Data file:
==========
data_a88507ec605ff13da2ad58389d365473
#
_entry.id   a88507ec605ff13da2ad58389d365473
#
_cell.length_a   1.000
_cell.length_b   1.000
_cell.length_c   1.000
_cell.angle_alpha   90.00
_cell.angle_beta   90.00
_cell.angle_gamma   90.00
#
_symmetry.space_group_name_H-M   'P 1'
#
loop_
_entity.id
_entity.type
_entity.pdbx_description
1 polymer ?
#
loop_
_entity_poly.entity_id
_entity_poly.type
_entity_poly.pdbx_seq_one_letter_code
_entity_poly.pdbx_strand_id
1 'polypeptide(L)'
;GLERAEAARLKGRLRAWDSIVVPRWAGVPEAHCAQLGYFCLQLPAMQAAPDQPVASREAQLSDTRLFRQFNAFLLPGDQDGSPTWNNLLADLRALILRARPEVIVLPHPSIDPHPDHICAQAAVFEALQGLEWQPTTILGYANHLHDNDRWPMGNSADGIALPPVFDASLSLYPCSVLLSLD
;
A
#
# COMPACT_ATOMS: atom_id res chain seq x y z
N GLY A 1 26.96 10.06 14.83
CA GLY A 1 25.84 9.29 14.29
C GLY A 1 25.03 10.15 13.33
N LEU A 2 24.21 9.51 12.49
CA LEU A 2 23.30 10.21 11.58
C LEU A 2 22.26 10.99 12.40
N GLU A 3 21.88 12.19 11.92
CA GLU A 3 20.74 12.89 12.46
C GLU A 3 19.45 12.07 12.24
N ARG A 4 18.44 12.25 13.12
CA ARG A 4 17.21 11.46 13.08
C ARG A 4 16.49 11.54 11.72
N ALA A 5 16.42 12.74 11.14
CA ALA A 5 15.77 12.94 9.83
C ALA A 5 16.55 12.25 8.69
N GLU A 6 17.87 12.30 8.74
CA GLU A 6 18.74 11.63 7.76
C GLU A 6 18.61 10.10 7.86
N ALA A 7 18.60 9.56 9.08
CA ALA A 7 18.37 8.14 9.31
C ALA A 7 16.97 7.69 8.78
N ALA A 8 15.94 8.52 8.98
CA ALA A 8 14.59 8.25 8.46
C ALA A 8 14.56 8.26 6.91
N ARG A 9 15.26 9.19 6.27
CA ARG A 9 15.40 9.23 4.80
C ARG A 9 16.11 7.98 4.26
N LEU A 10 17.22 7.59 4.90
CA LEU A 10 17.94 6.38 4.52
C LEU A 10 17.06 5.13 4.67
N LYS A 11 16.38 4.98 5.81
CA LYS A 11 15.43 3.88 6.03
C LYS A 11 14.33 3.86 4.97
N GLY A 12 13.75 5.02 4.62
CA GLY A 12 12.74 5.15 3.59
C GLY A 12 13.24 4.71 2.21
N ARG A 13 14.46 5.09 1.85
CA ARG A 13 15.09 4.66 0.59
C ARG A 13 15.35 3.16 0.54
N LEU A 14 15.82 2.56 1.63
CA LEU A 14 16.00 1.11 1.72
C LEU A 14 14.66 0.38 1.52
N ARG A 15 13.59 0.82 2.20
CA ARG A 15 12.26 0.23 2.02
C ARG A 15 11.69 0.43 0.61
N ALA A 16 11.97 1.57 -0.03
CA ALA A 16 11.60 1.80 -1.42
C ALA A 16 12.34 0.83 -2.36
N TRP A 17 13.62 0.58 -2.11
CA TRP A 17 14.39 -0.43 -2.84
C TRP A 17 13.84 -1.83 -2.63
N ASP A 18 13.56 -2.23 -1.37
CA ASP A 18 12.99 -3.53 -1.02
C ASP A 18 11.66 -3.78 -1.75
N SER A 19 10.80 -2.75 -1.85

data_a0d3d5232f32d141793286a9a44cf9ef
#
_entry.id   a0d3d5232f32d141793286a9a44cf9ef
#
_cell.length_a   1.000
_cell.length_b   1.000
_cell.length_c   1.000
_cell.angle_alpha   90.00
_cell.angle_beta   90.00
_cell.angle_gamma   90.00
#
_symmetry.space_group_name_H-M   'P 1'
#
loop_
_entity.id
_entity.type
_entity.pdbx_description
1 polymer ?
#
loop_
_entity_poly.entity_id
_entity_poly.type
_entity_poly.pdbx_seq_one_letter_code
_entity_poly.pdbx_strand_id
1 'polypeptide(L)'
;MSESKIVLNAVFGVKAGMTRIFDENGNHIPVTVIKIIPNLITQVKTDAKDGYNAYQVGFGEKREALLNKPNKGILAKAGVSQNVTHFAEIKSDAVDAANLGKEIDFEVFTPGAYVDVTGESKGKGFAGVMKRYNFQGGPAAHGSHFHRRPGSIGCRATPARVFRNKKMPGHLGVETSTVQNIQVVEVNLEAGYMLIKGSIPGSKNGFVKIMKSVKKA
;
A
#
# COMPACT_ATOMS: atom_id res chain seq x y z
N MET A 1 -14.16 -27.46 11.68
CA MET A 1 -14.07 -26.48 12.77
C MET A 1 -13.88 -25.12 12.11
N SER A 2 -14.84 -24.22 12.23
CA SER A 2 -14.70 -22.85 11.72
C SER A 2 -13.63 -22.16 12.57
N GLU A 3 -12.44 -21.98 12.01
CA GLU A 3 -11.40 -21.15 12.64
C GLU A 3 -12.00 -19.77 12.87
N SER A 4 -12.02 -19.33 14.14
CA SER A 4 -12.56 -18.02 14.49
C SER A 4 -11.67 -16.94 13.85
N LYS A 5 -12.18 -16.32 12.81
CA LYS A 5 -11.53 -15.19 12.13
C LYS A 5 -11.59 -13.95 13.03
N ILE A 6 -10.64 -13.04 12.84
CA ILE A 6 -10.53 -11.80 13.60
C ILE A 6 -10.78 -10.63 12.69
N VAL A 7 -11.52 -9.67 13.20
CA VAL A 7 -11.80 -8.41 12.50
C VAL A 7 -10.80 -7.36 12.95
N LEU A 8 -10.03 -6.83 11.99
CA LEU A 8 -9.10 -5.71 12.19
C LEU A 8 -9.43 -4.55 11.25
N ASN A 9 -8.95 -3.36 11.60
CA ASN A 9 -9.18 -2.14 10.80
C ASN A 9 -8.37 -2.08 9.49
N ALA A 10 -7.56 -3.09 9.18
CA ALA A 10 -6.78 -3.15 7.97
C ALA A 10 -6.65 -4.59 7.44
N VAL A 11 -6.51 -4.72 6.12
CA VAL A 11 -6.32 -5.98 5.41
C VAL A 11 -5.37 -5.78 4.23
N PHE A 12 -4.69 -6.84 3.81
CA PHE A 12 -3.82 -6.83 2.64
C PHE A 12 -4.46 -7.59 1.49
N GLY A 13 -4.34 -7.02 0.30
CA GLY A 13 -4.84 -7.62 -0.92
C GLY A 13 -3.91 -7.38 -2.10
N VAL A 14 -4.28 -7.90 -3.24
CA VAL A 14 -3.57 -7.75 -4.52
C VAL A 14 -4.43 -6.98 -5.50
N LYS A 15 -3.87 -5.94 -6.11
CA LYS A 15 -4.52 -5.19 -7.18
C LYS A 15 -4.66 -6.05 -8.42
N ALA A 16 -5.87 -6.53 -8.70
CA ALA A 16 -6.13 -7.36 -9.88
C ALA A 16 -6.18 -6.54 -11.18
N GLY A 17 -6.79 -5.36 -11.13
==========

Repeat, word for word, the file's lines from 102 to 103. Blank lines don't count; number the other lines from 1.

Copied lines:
_entity.pdbx_description
1 polymer ?